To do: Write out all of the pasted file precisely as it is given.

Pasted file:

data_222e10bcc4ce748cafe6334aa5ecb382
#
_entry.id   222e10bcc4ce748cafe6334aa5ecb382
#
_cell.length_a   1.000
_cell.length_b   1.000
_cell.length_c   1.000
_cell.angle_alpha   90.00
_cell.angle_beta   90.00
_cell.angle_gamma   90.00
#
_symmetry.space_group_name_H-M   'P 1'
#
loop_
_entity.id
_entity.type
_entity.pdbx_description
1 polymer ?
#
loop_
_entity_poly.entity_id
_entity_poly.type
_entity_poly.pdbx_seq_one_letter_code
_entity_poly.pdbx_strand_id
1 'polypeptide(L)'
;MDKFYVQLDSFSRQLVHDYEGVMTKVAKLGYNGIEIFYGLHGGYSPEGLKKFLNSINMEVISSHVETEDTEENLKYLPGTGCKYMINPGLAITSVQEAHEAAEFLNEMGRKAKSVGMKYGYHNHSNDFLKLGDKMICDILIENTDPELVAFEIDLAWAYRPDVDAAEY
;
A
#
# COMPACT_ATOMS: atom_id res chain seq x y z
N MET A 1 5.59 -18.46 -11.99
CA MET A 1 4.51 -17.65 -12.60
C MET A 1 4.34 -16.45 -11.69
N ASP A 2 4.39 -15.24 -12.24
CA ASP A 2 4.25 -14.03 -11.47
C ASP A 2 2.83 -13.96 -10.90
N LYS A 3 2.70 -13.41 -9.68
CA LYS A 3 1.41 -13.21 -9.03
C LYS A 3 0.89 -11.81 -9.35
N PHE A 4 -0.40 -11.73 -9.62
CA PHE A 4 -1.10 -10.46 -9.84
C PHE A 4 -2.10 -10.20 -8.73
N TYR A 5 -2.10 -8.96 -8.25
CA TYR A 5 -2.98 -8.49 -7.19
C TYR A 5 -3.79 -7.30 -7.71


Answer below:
data_222e10bcc4ce748cafe6334aa5ecb382
#
_entry.id   222e10bcc4ce748cafe6334aa5ecb382
#
_cell.length_a   1.000
_cell.length_b   1.000
_cell.length_c   1.000
_cell.angle_alpha   90.00
_cell.angle_beta   90.00
_cell.angle_gamma   90.00
#
_symmetry.space_group_name_H-M   'P 1'
#
loop_
_entity.id
_entity.type
_entity.pdbx_description
1 polymer ?
#
loop_
_entity_poly.entity_id
_entity_poly.type
_entity_poly.pdbx_seq_one_letter_code
_entity_poly.pdbx_strand_id
1 'polypeptide(L)'
;MDKFYVQLDSFSRQLVHDYEGVMTKVAKLGYNGIEIFYGLHGGYSPEGLKKFLNSINMEVISSHVETEDTEENLKYLPGTGCKYMINPGLAITSVQEAHEAAEFLNEMGRKAKSVGMKYGYHNHSNDFLKLGDKMICDILIENTDPELVAFEIDLAWAYRPDVDAAEY
;
A
#
# COMPACT_ATOMS: atom_id res chain seq x y z
N MET A 1 5.59 -18.46 -11.99
CA MET A 1 4.51 -17.65 -12.60
C MET A 1 4.34 -16.45 -11.69
N ASP A 2 4.39 -15.24 -12.24
CA ASP A 2 4.25 -14.03 -11.47
C ASP A 2 2.83 -13.96 -10.90
N LYS A 3 2.70 -13.41 -9.68
CA LYS A 3 1.41 -13.21 -9.03
C LYS A 3 0.89 -11.81 -9.35
N PHE A 4 -0.40 -11.73 -9.62
CA PHE A 4 -1.10 -10.46 -9.84
C PHE A 4 -2.10 -10.20 -8.73
N TYR A 5 -2.10 -8.96 -8.25
CA TYR A 5 -2.98 -8.49 -7.19
C TYR A 5 -3.79 -7.30 -7.71